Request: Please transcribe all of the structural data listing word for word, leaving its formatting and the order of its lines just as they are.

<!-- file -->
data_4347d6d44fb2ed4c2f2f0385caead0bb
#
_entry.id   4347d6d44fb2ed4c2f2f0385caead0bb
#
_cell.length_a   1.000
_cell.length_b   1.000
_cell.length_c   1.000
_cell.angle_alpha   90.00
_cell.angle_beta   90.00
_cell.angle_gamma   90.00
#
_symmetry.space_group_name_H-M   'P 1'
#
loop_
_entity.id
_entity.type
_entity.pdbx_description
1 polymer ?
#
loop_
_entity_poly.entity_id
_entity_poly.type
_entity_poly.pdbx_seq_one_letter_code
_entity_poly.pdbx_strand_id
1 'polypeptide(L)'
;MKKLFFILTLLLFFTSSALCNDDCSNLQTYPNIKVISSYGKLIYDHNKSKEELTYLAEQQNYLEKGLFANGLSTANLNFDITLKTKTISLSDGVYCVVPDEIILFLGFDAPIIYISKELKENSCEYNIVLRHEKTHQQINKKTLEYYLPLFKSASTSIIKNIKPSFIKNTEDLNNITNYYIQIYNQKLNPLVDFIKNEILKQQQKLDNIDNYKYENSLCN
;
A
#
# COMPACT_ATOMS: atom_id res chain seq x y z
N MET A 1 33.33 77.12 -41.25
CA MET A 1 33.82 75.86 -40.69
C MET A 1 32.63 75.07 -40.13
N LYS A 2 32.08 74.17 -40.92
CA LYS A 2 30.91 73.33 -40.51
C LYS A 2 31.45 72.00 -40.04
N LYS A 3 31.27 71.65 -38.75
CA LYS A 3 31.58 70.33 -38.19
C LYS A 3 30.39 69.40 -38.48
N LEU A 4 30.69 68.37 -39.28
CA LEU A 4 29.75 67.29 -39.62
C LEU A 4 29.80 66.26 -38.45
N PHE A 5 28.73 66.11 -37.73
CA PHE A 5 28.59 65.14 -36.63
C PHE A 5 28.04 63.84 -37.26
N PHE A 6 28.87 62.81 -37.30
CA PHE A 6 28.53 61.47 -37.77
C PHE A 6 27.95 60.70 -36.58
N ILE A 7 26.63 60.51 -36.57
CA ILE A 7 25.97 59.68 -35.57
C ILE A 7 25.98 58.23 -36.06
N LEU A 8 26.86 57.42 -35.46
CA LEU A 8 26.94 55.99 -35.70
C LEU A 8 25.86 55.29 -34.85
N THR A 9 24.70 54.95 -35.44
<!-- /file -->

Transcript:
data_4347d6d44fb2ed4c2f2f0385caead0bb
#
_entry.id   4347d6d44fb2ed4c2f2f0385caead0bb
#
_cell.length_a   1.000
_cell.length_b   1.000
_cell.length_c   1.000
_cell.angle_alpha   90.00
_cell.angle_beta   90.00
_cell.angle_gamma   90.00
#
_symmetry.space_group_name_H-M   'P 1'
#
loop_
_entity.id
_entity.type
_entity.pdbx_description
1 polymer ?
#
loop_
_entity_poly.entity_id
_entity_poly.type
_entity_poly.pdbx_seq_one_letter_code
_entity_poly.pdbx_strand_id
1 'polypeptide(L)'
;MKKLFFILTLLLFFTSSALCNDDCSNLQTYPNIKVISSYGKLIYDHNKSKEELTYLAEQQNYLEKGLFANGLSTANLNFDITLKTKTISLSDGVYCVVPDEIILFLGFDAPIIYISKELKENSCEYNIVLRHEKTHQQINKKTLEYYLPLFKSASTSIIKNIKPSFIKNTEDLNNITNYYIQIYNQKLNPLVDFIKNEILKQQQKLDNIDNYKYENSLCN
;
A
#
# COMPACT_ATOMS: atom_id res chain seq x y z
N MET A 1 33.33 77.12 -41.25
CA MET A 1 33.82 75.86 -40.69
C MET A 1 32.63 75.07 -40.13
N LYS A 2 32.08 74.17 -40.92
CA LYS A 2 30.91 73.33 -40.51
C LYS A 2 31.45 72.00 -40.04
N LYS A 3 31.27 71.65 -38.75
CA LYS A 3 31.58 70.33 -38.19
C LYS A 3 30.39 69.40 -38.48
N LEU A 4 30.69 68.37 -39.28
CA LEU A 4 29.75 67.29 -39.62
C LEU A 4 29.80 66.26 -38.45
N PHE A 5 28.73 66.11 -37.73
CA PHE A 5 28.59 65.14 -36.63
C PHE A 5 28.04 63.84 -37.26
N PHE A 6 28.87 62.81 -37.30
CA PHE A 6 28.53 61.47 -37.77
C PHE A 6 27.95 60.70 -36.58
N ILE A 7 26.63 60.51 -36.57
CA ILE A 7 25.97 59.68 -35.57
C ILE A 7 25.98 58.23 -36.06
N LEU A 8 26.86 57.42 -35.46
CA LEU A 8 26.94 55.99 -35.70
C LEU A 8 25.86 55.29 -34.85
N THR A 9 24.70 54.95 -35.44